how can I be a great reference for a former coworker?

A reader writes:

A former coworker reached out to me via LinkedIn recently to ask if I’d be willing to serve as a reference for him during his job search. He is leaving the company where I used to work in a role that was semi-managerial. He was a great coworker and valuable member of our team, so I agreed, but I’m not sure what I need to do to be prepared to give him the reference he deserves.

I’ve never been asked to serve as a reference before, so I honestly don’t know what I just agreed to and what the most professional way to approach this is. Most of the advice I’ve seen is regarding people for whom you don’t feel comfortable giving a good reference. Any tips you could provide on what to be sure to mention or avoid and how to stay within the boundaries of professional (rather than personal) comments would be great.

Well, first, good for you for thinking about this in advance rather than just winging it once you get the reference call. A lot of references don’t bother to prepare, and as a result don’t give the information that could most help the person they’re recommending.

The best thing that you can do is to take a few minutes to think about what made this colleague good at his job. Why did you enjoy working with him? What about him stood out? What did he achieve during his time there? What is he strongest at? And then, on the opposite side, what could he work on improving in? What types of jobs would he not be a good fit for?

You don’t need to spend more than a few minutes thinking this through, but the mere act of doing it will help you surface pertinent information when a reference-checker calls you. And if you’re someone who likes to have notes, don’t be shy about making a few notes for yourself either.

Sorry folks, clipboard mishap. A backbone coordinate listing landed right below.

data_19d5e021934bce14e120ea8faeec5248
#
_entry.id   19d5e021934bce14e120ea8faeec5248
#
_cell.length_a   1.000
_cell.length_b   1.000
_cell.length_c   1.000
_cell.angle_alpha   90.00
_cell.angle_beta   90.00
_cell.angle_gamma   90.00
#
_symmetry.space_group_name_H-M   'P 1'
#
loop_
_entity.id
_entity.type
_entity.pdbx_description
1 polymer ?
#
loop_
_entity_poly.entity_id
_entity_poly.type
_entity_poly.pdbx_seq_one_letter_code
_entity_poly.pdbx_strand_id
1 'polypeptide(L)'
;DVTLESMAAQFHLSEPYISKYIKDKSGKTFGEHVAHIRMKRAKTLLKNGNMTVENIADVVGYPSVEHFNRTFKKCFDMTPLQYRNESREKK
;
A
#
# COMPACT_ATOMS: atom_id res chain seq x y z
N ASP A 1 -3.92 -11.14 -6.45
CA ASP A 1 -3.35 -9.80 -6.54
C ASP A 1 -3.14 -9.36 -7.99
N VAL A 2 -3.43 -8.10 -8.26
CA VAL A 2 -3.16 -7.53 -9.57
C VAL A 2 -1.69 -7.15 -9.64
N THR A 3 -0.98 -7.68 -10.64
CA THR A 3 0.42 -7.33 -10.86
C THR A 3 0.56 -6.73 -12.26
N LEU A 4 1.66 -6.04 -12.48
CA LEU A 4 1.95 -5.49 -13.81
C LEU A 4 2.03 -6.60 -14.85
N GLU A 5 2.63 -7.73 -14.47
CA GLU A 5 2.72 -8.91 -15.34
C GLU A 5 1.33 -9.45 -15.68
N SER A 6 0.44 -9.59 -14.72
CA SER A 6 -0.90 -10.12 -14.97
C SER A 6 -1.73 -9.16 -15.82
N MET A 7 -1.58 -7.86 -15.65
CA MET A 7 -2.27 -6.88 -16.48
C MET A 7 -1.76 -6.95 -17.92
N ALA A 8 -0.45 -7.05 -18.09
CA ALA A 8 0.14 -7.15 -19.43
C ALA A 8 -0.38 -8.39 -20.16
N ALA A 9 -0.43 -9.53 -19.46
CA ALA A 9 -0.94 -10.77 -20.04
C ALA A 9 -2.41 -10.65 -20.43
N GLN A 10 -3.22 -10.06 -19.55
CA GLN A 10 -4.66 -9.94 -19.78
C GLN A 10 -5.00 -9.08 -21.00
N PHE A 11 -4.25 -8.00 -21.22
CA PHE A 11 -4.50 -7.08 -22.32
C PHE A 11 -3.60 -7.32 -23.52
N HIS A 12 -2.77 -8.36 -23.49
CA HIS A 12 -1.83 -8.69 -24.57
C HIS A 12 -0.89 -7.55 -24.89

Then, when you get the reference call, you’ll be prepared to talk. Most reference-checkers will have a prepared list of questions to ask you, so don’t worry that you’ll be expected to deliver a monologue. You’ll simply response to the person’s questions, making sure to emphasize your former colleague’s strengths.Keep your answers focused on his work life; it’s fine to comment on his work, his attitude at work, and his relations with managers coworkers, but not on things related to his health or personal life.

And the more specific you can be in your answers, the better.“John was great to work with” is nice to hear, but “John never missed a deadline, went out of his way to ensure his work with flawless and free of errors, and was one of the most creative people on our staff when it came to generating workable ideas to increase revenue” is much more useful.

Also keep in mind that the reference-checker is going to be paying attention to how enthusiastic you are. A lot of information can be conveyed through your tone, and if you really think highly of this colleague, make sure that your tone conveys it. Don’t hesitate to be openly enthusiastic if that reflects how you really feel. There’s a big difference between “John would be welcome to reapply with us in the future” and “I would move heaven and earth to hire John back again if I could.” If the latter is closer to how you feel, say so! This isn’t the time to be circumspect.

On the other hand, if your assessment of is more lukewarm than that, don’t gush effusively just because you think you’re supposed to. The value of references isn’t just that they help employers make good hires (although they do); it’s also that they help job candidates end up in roles that are the best match for them. So be open and honest, and you’ll have done your job well.

{ 10 comments… read them below }

  1. Jamie